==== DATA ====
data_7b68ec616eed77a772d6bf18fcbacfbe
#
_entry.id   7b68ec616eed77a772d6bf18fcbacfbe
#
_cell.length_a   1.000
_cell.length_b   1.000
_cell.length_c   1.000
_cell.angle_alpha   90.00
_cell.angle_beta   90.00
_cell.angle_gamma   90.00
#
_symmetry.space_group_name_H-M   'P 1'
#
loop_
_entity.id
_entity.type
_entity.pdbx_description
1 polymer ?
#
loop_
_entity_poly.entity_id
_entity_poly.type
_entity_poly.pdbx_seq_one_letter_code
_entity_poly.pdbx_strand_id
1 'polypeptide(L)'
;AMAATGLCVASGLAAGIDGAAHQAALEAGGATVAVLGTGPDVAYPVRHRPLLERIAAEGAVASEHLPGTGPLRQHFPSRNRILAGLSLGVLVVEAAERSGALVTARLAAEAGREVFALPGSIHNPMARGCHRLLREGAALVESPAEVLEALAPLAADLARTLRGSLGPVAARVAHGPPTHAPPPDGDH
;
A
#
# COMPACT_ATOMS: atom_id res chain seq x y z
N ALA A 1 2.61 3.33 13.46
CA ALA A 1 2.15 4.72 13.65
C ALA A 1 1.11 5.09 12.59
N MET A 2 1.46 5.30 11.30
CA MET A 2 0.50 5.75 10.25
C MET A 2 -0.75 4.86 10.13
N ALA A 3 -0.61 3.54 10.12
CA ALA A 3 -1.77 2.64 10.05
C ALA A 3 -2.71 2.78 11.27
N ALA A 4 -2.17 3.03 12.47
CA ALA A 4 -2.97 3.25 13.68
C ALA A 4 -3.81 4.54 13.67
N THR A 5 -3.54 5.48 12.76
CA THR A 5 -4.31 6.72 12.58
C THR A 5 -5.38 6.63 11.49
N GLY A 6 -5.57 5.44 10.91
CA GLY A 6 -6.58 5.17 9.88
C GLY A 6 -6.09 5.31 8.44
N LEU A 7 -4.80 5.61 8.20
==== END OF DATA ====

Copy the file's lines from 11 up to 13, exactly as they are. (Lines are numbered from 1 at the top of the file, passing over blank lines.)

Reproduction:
#
_symmetry.space_group_name_H-M   'P 1'
#